I have no sympathy for landlords who will have financial issues once fair and appropriate taxation is applied. Why on earth should greedy speculators buy properties at more advantageous terms than those who want to buy their own property to live in? That’s more important than having a property portfolio. I hope they all have to sell to private owner occupiers at a loss.

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Blog

Planned shake-up of rental market complaints system

Last October, Sajid Javid, the Secretary of State for Communities (and now Housing) said that he wanted to start requiring landlords to join a redress scheme if they did not already use a letting agent. 

The government is now consulting on plans for this. The good news is it is considering doing away with the three different schemes tenants have to navigate when they have a complaint at the moment.

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Rented London: How local authorities can support private renters

Local council elections are taking place in London in a few months. And just like the 2016 Mayoral race, these contests will be dominated by the city's housing crisis. From Haringey to Kensington and Chelsea, Londoners are looking for secure and affordable homes, and asking their councils to respond.

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First-time buyers taking out longer loans to escape the rental sector

The latest English Housing Survey report is out today with the highlights of their findings for 2016-17. 

The private rented sector has continued to grow. The population now stands at 4.7m households, with 27% of families renting from a private landlord.

It is once again the largest tenure in London (if you separate outright and mortgaged ownership), and its doubling outside the capital in the past decade illustrates the national impact the housing crisis has had.

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Homes fit for humans one step closer

Third time was the charm for efforts to revive the right of renters to sue their landlord for safety failures.

Karen Buck's Homes (Fitness for Human Habitation) Bill was talked out in 2015, then a Labour amendment to the Housing Bill in 2016 was defeated. But today, after winning the support of more than 100 MPs who attended the Second Reading debate, the Bill passed unanimously and is a step closer to being law. 

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Fitness for Human Habitation: Another milestone in the long road to a decent private rented sector

In another sign of the growing importance of the renters' movement in the UK, government announced over the weekend that it would be supporting measured outlined in Karen Buck MP's upcoming private member's bill, which would allow private and social tenants to take legal action against their landlord where their home is not deemed 'fit for human habitation'.

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The return of 'fitness for human habitation' - will MPs finally give us this protection?

In ten days time, parliament breaks for the Christmas recess.

When they return in January, they will have an opportunity to support a simple change in law that would provide better protections for renters.

The question is, given that they have missed this opportunity before - will parliament do the right thing this time?

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Getting the best from Newham's renewed landlord licensing scheme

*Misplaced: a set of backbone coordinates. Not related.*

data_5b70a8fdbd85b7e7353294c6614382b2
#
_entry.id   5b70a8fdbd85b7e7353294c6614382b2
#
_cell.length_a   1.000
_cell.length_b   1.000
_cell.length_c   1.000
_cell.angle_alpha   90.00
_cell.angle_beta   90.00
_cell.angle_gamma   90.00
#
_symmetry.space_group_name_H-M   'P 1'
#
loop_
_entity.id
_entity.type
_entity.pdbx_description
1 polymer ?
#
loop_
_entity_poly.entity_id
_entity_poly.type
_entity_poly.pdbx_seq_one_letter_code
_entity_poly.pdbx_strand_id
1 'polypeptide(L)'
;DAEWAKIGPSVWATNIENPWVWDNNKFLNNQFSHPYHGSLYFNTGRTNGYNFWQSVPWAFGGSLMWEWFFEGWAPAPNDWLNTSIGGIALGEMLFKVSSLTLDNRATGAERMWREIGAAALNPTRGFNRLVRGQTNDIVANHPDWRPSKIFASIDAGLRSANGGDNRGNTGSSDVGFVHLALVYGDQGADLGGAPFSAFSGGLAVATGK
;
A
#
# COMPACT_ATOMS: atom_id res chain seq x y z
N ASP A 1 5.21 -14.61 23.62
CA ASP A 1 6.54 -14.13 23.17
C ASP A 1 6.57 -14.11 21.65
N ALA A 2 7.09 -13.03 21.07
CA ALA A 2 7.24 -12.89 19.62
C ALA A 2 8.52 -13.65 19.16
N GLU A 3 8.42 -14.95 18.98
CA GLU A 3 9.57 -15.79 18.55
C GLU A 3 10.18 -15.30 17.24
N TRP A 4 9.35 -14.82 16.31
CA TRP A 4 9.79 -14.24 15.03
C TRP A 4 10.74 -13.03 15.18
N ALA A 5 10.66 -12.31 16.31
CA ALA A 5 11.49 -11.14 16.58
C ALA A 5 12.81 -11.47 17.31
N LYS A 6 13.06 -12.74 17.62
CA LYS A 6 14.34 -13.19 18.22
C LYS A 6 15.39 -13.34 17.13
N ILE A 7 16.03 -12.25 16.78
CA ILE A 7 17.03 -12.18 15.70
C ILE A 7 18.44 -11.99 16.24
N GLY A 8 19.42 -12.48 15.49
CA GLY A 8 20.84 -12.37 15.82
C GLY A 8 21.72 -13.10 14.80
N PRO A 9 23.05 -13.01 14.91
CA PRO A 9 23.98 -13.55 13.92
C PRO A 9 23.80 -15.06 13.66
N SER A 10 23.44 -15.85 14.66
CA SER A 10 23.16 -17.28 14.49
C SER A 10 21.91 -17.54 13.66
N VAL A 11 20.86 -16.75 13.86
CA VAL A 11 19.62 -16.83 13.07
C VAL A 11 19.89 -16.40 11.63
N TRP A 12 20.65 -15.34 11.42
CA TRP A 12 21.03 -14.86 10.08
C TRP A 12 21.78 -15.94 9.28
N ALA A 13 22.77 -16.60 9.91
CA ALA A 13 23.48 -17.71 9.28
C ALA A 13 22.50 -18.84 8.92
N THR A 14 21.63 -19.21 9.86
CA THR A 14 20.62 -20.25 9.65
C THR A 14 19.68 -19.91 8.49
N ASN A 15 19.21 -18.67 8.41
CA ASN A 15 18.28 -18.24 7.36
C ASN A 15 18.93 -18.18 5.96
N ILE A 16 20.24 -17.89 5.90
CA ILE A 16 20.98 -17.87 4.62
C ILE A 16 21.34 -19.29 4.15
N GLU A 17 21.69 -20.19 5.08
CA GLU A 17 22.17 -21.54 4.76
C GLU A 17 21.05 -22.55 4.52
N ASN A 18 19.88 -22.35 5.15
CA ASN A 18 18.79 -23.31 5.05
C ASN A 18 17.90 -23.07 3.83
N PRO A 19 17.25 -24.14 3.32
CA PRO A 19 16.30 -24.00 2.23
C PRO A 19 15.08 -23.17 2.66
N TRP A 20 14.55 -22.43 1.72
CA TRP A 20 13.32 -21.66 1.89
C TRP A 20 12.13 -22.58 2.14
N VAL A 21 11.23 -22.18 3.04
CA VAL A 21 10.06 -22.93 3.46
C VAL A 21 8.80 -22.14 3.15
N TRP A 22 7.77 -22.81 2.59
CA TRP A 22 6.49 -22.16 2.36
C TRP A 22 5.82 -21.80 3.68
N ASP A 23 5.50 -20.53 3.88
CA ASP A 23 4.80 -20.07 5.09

This week those campaigning for a better private rented sector received an early Christmas present with the announcement that the Communities Secretary had approved the majority of Newham's proposal for a renewed borough-wide landlord licensing scheme.

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Autumn Budget - an anticlimax for renters

The big news in today's Budget was the abolition of stamp duty for most first-time buyers. 

From today if you buy your first home you'll pay nothing to the government on the first £300,000 (unless it costs more than £500,000 and you need to be super-rich before you're in that territory).

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Life in the rental market: what the future holds for older renters

Most debates around housing focus on young adults, the drastic fall in their rate of home ownership and ways to boost the number of first time buyers.

Far less attention, however, is given to the vast numbers of renters who are already too old to get a mortgage and face a lifetime of renting instead. As more of them reach retirement age, the state will start paying more of their rent, and faces enormous costs unless it makes some fundamental changes to the housing market. Because politicians only operate with 5-year horizons, few are fretting about the implications of lifetime renting.

But we are, and today we publish a report co-authored with David Adler of Oxford University: Life in the Rental Market.

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A glimpse of Tory tenancy reform?

An intriguing exchange in the House of Commons this week may contain clues about the government's big forthcoming announcement of reforms to tenancies. 

During a debate on temporary accommodation, the backbench Conservative MP Bob Blackman said this:

The greatest cause of homelessness is the end of an assured shorthold tenancy. They usually run for six months and at the end of that period families often have to move. The solution is clear: we need longer tenancies and more security of tenure for families, but also assurances to landlords that they will get paid their rent and that the tenants will behave themselves in accordance with the contract they have signed. I ask the Minister to update us on where we are going with lengthening tenancies, which would dramatically reduce homelessness at a stroke. Perhaps we can do that.